Even before the construction dust had settled in its galleries, the shiny new granite-clad Aga Khan Museum had, in quick order, been touted in many media reports and by our Prime Minister as a key addition to Toronto’s multi/inter/trans-cultural topography. Yes, it has elegant Fumihiko Maki-designed architecture and a world-class collection dedicated to the arts of Muslim civilizations, but it also promises to be a significant music programmer and destination for citizens and tourists alike.
The museum has only been open since September 18 but live music has already animated the impressive spaces within its walls. The AKM’s programming focusses on Islamic diversity, encompassing and celebrating a vast range of cultural geographies energizing the GTA. In its opening flourish of concerts the museum’s programming also shows itself to be admirably ecumenical, auguring well for the myriad ways cultures interact musically here.
October 3 at Koerner Hall the AKM marks one of its first co-presentations with The Royal Conservatory of Music – also part of the Small World Music Festival – an evening featuring Indian-Canadian singer Kiran Ahluwalia (her cover story was featured in the September 2014 issue of The WholeNote) and Rizwan-Muazzam Qawwali. The latter is a ten-member Pakistani group, a leading representative of the art of qawwali, Sufi devotional songs accompanied by tabla and harmonium. While the two groups are playing two separate sets in the concert, they will collaborate on one song. This column will undoubtedly revisit the AKM museum’s programs in the future.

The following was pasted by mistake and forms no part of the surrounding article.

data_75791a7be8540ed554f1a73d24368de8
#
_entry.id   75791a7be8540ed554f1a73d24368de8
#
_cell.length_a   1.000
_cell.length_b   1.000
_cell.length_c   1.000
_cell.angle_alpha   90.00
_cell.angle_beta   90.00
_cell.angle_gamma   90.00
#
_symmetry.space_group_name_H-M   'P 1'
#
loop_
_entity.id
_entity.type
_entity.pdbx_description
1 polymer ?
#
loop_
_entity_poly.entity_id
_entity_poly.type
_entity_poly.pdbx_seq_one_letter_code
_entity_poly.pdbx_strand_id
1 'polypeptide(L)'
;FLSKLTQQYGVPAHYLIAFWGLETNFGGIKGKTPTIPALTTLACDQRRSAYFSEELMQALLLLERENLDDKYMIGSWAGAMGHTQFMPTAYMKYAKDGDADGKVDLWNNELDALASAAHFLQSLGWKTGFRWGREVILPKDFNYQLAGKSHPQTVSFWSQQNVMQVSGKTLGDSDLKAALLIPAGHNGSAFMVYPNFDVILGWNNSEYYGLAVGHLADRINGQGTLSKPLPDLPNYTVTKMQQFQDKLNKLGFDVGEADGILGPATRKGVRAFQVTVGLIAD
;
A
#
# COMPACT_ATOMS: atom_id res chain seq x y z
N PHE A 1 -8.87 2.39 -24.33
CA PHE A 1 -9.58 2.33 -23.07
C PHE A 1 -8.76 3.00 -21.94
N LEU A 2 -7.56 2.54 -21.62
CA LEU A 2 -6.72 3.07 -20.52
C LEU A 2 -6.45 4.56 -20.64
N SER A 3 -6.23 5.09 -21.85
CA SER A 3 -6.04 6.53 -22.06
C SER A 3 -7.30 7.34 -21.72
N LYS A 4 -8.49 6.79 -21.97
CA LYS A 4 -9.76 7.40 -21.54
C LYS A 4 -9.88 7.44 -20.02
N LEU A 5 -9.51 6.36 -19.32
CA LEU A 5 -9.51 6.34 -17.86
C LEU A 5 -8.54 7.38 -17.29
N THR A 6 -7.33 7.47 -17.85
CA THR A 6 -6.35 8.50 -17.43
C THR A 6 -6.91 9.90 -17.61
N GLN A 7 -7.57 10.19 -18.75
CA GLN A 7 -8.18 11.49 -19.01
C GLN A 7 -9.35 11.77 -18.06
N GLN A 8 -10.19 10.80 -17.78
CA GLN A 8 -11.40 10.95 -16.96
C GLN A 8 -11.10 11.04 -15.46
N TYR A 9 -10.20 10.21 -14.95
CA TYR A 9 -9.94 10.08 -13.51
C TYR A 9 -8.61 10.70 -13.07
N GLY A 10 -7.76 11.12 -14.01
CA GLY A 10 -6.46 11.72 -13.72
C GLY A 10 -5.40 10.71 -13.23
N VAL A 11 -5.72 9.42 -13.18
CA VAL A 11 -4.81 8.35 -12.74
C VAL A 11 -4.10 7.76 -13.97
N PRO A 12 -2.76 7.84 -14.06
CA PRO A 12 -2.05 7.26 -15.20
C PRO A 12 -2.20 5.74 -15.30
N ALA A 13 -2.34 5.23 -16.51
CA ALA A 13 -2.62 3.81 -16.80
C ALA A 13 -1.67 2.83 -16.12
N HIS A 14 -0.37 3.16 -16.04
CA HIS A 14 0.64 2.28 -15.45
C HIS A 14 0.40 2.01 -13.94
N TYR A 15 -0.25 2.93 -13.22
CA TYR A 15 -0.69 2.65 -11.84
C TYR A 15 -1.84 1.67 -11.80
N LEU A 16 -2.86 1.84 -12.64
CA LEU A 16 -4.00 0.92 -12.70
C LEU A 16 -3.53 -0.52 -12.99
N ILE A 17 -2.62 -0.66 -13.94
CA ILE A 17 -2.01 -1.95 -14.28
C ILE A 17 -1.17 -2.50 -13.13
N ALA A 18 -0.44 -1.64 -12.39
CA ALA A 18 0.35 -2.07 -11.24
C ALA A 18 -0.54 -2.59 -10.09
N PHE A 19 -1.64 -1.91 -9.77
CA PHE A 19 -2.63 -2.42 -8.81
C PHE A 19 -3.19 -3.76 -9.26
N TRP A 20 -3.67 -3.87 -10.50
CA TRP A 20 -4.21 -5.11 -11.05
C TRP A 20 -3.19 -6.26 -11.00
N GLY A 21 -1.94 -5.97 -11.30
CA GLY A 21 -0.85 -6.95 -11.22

The Small World Music Festival: Last issue I focused tightly on one late September concert within the Small World Music Festival, which runs until October 5. The series sets out, in its words, to “capture the world in a ten-day festival.” Here are a few others I’d like to highlight.
October 1 the spotlight falls on the music of North and South India; usually presented individually, they are here combined on the Flato Markham Theatre stage. Zakir Hussain, among the world’s preeminent tabla virtuosi, represents the Northern tradition. He joins veena maestra Jyanthi Kumaresh and violin maestro Kumaresh Rajagopalan, both representing the Southern, or Carnatic, music lineage. Rajagopalan is among India’s leading Carnatic violinists (a standard-issue fiddle but played in an inverted position, sitting on the floor), while Kumaresh performs on the veena, a plucked string instrument with ancient Indian roots. The two traditions have multiple points of divergence in music theory, as well as performance. Therefore it’s always exciting to witness top musicians from each camp issuing musical challenges, because the two parties must inevitably negotiate common ground in terms of pitch, drone tones, tempi and musical repertoire. They must also agree on phrases ending on sum (sam), the downbeat and point of resolution in both rhythm and melody.